$ ./ich9show path/to/bios_1.rom | grep MAC

In a second step, run

$ ./ich9gen --macaddress <YOUR_MAC_ADDRESS>

This will generate files which contain the descriptor+GbE region for the libreboot.rom. Copy the ich9fdgbe_<YOUR_CHIP_SIZE>m.bin file to the directory which contains the libreboot.rom. In that directory then, run

$ dd if=ich9fdgbe_<YOUR_CHIP_SIZE>m.bin of=libreboot.rom bs=12k count=1 conv=notrunc
1+0 records in
1+0 records out
12288 bytes (12 kB, 12 KiB) copied, 0.000812598 s, 15.1 MB/s

You can double check if everything worked fine with running

$ ./ich9show path/to/libreboot.rom | grep MAC

in the ich9utils directory. You should see the MAC address of your device as you’ve specified it.

2.4.4 Flash it!

Finally, run

$ sudo flashrom -p linux_spi:dev=/dev/spidev0.0,spispeed=32768 -w libreboot.rom
flashrom v1.1-rc1-48-g2d7ab69 on Linux 4.19.66-v7+ (armv7l)
flashrom is free software, get the source code at

Using clock_gettime for delay loops (clk_id: 1, resolution: 1ns).
Found Winbond flash chip "W25X64" (8192 kB, SPI) on linux_spi.
Reading old flash chip contents... done.
Erasing and writing flash chip... Erase/write done.
Verifying flash... VERIFIED.

in the directory containing libreboot.rom to install libreboot on the BIOS chip. Make sure you see the Verifying flash... VERIFIED. message. If not, try again.

2.5 Reassemble and test the installation

Power off and disconnect your flashing device from power, then disconnect the SOIC clip from the chip.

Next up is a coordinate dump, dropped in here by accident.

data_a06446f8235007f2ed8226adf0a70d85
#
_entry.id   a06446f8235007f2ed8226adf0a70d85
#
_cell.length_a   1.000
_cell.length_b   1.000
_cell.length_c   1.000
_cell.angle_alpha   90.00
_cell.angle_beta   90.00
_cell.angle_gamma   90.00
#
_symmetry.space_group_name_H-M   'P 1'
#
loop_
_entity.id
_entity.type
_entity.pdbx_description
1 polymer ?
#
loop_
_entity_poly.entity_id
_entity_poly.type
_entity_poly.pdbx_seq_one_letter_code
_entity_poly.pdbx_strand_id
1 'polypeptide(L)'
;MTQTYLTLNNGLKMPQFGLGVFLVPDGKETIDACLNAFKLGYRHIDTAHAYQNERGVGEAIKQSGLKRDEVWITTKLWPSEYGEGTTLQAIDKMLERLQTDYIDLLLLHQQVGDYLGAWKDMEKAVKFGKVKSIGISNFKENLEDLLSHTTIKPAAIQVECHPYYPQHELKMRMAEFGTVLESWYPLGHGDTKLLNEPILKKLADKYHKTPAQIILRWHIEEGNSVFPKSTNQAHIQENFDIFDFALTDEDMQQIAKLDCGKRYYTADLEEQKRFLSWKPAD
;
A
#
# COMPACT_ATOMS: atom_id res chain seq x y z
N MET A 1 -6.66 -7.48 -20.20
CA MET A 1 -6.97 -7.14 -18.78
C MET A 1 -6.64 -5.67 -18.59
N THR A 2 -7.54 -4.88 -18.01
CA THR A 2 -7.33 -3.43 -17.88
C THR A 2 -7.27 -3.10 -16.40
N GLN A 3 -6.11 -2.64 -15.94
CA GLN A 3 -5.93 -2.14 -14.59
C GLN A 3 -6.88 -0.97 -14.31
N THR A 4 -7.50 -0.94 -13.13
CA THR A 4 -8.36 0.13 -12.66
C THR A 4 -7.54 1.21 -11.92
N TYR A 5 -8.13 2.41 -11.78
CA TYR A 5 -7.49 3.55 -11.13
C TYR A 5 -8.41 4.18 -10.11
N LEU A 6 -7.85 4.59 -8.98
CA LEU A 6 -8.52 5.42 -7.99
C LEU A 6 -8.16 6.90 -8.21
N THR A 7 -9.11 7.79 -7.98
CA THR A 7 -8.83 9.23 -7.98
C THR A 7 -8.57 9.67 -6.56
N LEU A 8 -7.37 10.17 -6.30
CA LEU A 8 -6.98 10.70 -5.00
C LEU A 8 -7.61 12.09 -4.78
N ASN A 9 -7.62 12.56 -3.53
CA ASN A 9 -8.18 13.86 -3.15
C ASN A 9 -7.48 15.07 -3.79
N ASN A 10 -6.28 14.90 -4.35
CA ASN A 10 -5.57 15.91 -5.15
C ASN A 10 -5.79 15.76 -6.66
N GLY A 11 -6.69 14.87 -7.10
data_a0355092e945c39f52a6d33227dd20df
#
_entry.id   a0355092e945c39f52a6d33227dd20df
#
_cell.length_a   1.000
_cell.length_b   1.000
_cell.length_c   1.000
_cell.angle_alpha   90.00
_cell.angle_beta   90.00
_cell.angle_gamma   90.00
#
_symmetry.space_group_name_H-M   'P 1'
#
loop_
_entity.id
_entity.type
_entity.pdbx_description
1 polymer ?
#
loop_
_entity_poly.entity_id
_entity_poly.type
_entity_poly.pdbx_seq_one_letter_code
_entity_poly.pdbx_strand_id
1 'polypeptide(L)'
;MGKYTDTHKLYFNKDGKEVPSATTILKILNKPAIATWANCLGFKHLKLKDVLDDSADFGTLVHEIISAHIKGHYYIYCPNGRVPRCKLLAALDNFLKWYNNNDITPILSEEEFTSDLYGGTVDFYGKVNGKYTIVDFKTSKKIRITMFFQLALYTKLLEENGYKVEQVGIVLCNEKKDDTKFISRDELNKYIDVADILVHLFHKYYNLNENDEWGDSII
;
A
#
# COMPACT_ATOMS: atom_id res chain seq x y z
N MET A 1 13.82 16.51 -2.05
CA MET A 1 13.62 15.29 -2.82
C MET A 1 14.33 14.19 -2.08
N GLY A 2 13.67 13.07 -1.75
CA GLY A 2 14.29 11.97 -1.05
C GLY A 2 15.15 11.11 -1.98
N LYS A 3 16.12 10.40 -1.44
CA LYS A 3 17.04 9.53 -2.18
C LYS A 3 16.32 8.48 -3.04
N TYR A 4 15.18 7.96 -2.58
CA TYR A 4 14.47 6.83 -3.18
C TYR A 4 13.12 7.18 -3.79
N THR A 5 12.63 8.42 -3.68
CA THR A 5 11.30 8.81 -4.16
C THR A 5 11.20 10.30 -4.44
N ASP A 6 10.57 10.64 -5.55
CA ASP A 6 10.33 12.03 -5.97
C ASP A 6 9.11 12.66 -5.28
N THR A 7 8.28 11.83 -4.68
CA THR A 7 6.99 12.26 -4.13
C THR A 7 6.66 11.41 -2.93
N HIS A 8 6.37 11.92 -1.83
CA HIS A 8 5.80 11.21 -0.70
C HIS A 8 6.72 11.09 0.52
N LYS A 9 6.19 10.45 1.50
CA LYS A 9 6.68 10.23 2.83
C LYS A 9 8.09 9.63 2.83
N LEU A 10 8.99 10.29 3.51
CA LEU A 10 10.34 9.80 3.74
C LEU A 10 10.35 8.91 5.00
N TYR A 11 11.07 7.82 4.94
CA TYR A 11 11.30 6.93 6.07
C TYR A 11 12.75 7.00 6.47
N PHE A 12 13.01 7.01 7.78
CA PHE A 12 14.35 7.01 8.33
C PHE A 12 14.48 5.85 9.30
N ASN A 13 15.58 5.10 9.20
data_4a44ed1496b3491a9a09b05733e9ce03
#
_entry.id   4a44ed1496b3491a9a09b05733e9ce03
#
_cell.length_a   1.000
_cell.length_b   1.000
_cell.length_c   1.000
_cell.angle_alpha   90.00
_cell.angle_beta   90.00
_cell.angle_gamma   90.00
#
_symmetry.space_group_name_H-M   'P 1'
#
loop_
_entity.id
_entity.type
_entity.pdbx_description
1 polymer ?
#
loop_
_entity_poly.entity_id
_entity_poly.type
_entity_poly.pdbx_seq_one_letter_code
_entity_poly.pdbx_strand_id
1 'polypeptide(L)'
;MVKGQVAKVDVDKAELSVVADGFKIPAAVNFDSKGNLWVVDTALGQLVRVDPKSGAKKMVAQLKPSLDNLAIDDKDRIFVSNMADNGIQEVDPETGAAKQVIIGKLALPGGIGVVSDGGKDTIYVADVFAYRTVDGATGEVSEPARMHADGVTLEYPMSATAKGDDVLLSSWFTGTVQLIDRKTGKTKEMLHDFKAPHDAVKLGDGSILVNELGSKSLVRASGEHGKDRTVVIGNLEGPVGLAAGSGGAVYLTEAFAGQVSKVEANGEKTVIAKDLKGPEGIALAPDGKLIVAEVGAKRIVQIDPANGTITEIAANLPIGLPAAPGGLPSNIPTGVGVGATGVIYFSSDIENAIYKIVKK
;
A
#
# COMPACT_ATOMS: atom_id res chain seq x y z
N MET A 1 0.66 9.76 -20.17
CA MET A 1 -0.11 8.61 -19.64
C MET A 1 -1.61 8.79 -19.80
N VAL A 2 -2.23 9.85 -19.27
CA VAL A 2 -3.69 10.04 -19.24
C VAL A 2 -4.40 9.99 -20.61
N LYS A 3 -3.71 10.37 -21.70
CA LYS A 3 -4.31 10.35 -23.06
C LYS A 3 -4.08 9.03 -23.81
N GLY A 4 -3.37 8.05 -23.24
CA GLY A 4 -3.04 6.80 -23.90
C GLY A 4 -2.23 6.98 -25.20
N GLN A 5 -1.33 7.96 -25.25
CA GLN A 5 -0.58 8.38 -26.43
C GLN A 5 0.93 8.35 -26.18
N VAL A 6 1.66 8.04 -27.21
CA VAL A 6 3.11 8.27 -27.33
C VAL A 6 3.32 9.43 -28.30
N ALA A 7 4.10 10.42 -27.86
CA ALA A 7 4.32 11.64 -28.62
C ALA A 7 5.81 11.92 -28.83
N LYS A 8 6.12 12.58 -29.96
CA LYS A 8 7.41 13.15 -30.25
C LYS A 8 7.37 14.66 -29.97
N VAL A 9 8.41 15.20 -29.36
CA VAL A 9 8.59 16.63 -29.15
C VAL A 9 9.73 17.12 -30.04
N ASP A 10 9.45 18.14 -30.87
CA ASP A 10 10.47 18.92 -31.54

Assemble the laptop back to such an extent that you can boot it up and see what the bootup screen looks like. When reapplying the heat sink, completely remove the old thermal paste (on both chips) using the isopropyl alcohol and replace it with fresh one. Also, replace the WiFi chip (if you have one compatible with free drivers); otherwise remove the old Intel one - it is not gonna work without binary blobs anyways.

If you power on your device and don’t see the Lenovo BIOS option anymore, you’re good! Properly reassemble your T400 now.

3. Congratulations!

You made it! You’ve replaced the proprietary Lenovo BIOS on your ThinkPad T400 with libreboot!

Now feel free to install a GNU+Linux distribution of your liking. To keep the laptop 100% Free Software easily, you might want to consider one of the free GNU+Linux distributions as defined by the FSF.

  1. BeagleBoneBlack is not recommended anymore↩︎

  2. I recommend the Pomona SOIC clips. They are slightly more expensive than the ones one can find on Ebay but of good quality. You don’t want to experience issues with broken contacts when flashing or having to mess around with fitting the jumper cables on too thinly aranged pins↩︎

  3. In my case, the Crucial CT51264BF160B 4GB DDR3L-1600 SODIMM 1.35V. ↩︎

  4. Please note that this is a testing release of libreboot. According to the official documentation, the T400 board should be well tested though; so I figured I might go ahead with the most recent libreboot release. Once libreboot is installed, you can also update it without disassembling the laptop again. ↩︎

  5. As counted here↩︎